Land Bank Turning Around Properties

Fay’s Point sits on an eight-acre stretch in Blue Island on the Little Calumet River, just a few hundred yards from the Cal-Sag Channel. The site includes a marina with more than 80 boat slips and is surrounded by wetlands. This piece of land is owned by the South Suburban Land Bank and Development Authority, which acquired and maintains the marina and has helped restore the wetlands.

The Land Bank works to turn around residential, industrial and other properties in the south suburbs. The process often involves managing, rehabbing and selling of properties. The need is great: For example, in 2015 alone, there were 4,996 residential foreclosures in Millennium Reserve, according to data analyzed by the South Suburban Mayors and Managers Association (SSMMA). Almost all of the homes the Land Bank sells have at one time been foreclosed. Many buildings the Land Bank works on are distressed properties with serious tax problems.

Based in Hazel Crest, the Land Bank was formed in 2012 through an intergovernmental agreement passed by the Village of Park Forest, City of Oak Forest and City of Blue Island. Now, 19 communities in the region are members of the Land Bank.

The Land Bank was also the first entity of its kind in the Chicago region. (Now, Cook County also operates a land bank.) In 2011, the Land Bank was made possible by a U.S. Housing and Urban Development (HUD) Sustainable Communities Grant that was awarded to SSMMA, which then helped establish and provide technical assistance to the Land Bank.

“In a nutshell, we’re kind of a toolbox that banks, municipalities, developers and sometimes individuals use to turn around or redevelop properties,” says Russell Rydin, executive director of the Land Bank.

Once it owns a property, the Land Bank can maintain the site and hold it for future development or sell it.

The Land Bank can be an especially valuable tool for municipalities that lack the financial resources or manpower to deal with troubled properties. Through its intergovernmental agreement, the Land Bank may be able to clear or extinguish delinquent, back and forfeited real estate taxes. The Land Bank is also able to exempt real estate taxes while it owns a property.

 “A typical municipality isn’t set up to acquire a property with big tax problems in a quick and efficient manner,” says Rydin. “In many cases, we are able to do that quickly.” Cities that do develop these properties, Rydin adds, are also often required by state or local law to go through a time-consuming process of posting public notice and being considered in a committee. In addition, cities may not want to develop troubled properties because of costs associated with maintenance, liability and public safety concerns.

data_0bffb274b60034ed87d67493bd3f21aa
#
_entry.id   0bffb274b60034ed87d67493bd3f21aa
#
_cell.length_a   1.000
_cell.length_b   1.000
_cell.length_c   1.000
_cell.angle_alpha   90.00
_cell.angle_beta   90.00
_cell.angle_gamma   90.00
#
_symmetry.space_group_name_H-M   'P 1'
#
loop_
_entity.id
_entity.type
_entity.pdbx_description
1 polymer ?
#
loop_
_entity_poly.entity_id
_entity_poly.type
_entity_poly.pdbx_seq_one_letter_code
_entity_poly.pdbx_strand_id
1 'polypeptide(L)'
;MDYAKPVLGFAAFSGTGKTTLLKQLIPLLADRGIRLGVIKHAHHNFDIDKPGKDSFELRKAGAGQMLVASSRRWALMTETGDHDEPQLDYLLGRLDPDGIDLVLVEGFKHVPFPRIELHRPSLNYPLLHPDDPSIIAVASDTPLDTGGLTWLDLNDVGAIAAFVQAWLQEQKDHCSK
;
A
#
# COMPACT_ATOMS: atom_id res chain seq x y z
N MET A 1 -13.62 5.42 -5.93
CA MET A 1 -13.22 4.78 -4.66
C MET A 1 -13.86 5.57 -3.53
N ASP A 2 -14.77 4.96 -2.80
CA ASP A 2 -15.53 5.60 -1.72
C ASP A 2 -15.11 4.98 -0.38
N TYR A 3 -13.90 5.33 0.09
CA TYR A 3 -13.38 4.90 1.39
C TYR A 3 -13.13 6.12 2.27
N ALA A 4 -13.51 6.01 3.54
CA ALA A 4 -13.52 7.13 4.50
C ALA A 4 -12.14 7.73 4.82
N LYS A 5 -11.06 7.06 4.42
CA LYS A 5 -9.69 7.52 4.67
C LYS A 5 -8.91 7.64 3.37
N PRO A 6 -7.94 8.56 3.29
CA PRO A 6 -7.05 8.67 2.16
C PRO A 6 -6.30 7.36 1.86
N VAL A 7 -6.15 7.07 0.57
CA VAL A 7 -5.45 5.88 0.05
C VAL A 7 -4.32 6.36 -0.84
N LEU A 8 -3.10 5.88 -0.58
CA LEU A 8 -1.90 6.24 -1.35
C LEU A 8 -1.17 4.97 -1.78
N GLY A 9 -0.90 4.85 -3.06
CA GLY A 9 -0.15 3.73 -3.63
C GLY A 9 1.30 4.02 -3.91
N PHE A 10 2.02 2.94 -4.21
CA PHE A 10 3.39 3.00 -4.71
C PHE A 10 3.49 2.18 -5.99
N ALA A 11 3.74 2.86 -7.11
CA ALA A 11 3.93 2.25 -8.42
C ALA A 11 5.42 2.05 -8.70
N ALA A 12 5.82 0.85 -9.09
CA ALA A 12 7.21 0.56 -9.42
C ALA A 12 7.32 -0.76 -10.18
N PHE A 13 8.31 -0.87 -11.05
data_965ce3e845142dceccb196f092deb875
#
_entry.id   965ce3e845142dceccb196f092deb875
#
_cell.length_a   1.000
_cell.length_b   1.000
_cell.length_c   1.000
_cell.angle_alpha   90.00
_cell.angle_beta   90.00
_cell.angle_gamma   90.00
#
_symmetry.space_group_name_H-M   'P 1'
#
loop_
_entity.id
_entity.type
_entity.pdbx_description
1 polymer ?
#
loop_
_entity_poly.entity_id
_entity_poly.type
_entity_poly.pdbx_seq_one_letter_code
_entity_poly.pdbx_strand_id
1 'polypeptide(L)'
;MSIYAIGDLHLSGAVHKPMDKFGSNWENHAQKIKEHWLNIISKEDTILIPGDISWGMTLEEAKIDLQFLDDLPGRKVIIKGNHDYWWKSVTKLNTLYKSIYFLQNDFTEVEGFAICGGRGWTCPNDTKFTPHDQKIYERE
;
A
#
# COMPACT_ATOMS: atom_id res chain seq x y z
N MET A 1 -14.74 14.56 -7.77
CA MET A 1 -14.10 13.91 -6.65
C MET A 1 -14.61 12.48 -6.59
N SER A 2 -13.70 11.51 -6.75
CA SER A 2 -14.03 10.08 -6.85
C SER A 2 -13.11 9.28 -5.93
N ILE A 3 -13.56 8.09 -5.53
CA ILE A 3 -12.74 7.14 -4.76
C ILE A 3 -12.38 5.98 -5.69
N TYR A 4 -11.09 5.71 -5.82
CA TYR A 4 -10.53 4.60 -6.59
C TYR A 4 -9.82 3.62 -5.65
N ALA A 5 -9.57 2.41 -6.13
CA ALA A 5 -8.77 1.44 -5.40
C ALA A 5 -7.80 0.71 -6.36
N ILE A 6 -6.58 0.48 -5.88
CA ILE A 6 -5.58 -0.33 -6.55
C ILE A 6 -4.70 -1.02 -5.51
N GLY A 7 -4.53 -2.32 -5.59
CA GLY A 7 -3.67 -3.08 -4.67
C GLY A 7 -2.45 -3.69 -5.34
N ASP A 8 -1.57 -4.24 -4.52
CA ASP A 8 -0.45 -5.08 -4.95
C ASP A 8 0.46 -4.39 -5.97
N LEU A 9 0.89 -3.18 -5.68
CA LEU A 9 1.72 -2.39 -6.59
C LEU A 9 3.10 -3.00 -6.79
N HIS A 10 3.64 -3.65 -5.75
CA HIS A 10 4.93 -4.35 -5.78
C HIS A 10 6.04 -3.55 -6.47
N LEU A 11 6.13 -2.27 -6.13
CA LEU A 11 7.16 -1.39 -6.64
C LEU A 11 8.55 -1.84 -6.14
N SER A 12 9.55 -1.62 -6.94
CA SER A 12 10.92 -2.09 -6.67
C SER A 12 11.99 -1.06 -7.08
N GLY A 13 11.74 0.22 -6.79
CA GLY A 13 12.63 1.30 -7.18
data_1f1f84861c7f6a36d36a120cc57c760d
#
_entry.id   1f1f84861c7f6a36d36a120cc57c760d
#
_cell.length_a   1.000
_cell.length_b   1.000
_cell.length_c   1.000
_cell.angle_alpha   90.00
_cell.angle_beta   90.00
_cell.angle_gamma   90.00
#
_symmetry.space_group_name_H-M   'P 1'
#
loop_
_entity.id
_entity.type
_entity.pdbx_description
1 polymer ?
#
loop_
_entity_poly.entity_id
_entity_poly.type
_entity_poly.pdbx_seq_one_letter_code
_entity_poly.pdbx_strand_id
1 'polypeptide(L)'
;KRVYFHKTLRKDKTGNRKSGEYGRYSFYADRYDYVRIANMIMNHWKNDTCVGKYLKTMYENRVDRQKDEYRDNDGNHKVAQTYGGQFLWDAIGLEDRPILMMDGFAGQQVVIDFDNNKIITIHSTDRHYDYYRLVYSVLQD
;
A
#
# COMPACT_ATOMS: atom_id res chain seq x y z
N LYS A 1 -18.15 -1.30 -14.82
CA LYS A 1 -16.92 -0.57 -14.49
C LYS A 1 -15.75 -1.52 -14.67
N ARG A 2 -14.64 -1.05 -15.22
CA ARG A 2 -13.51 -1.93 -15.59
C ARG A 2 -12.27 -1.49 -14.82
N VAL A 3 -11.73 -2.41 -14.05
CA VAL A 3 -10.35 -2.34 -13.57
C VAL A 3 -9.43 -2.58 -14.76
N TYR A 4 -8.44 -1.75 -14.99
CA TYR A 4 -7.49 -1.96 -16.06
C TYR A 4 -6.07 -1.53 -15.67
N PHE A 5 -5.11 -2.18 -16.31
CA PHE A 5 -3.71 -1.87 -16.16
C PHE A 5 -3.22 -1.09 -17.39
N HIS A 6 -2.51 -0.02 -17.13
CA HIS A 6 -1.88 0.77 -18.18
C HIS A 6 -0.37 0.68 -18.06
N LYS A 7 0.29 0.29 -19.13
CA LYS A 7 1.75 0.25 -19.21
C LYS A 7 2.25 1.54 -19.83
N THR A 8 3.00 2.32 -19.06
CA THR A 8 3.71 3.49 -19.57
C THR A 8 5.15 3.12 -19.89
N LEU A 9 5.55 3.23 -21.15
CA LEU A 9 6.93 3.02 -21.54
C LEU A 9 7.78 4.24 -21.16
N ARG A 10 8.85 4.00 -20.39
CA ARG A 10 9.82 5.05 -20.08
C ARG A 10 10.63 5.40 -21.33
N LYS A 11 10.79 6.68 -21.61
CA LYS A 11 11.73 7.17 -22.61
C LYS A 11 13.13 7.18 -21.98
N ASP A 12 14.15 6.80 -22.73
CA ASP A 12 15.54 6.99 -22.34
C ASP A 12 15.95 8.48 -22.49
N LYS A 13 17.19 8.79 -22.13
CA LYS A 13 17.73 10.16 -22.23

The Land Bank currently has an inventory of about 125 projects (these are properties it has already acquired). Most of this inventory is for sale or will be for sale.

In the last two years, the Land Bank has worked on numerous projects in Millennium Reserve. In Midlothian, Chicago Heights and other communities, the Land Bank is exploring ways to acquire and take care of wetland areas that communities and developers do not have the capacity to purchase and/or interest in managing these sites. Flood mitigation is probably the biggest priority when discussing wetlands in the south suburbs, Rydin says. “Figuring out what to do with wetland areas has become a national issue,” he adds. “My feeling is that, in the future, there’s going to be more of a need to take these projects on. We want to be one of the organizations that has answers.”

Meanwhile, housing projects include a recently renovated home in Sauk Village and another home that is almost rehabbed in Hazel Crest. Some home projects, Rydin says, are completed through a deed agreement between the Land Bank and a buyer; in order to get the deed, the buyer must complete agreed-upon repairs. A homebuyer or small developer with limited resources may prefer a deed agreement. Through a deed agreement, homebuyers get the property at a discount and the Land Bank is able to monitor the rehab progress before transferring the deed, Rydin says.

On the housing side, banks in the area can donate unwanted tax-delinquent properties to the Land Bank (and can claim the donation to potentially offset income tax). “There’s a steady pipeline of properties that banks are donating to us or discounting heavily,” says Rydin. “When they do, we can fix them up and sell them to homeowners.” (The Land Bank may make a small profit or break even from sales, which are often made at a below-market rate).

About half of the Land Bank’s work is commercial, and much of that involves industrial properties. But what the Land Bank works on really depends on what’s happening in specific communities. For example, the City of Blue Island has expressed interest in opening up a rowing center at Fay’s Point.

With a little more funding, the South Suburban Land Bank could help turn around more properties. Rydin says that “states with the most effective land banks have legislation that carves out funds for land banks.” Illinois does not currently have this kind of legislation.

“This is a long-term kind of program, and there’s always going to be more for us to do,” says Rydin. “I like the fact that there’s always a challenge in front of us – and a chance to turn a property around.”

Curious about what distressed properties are available through the South Suburban Land Bank and Development Authority? Check out its map and list of available properties at


February 2016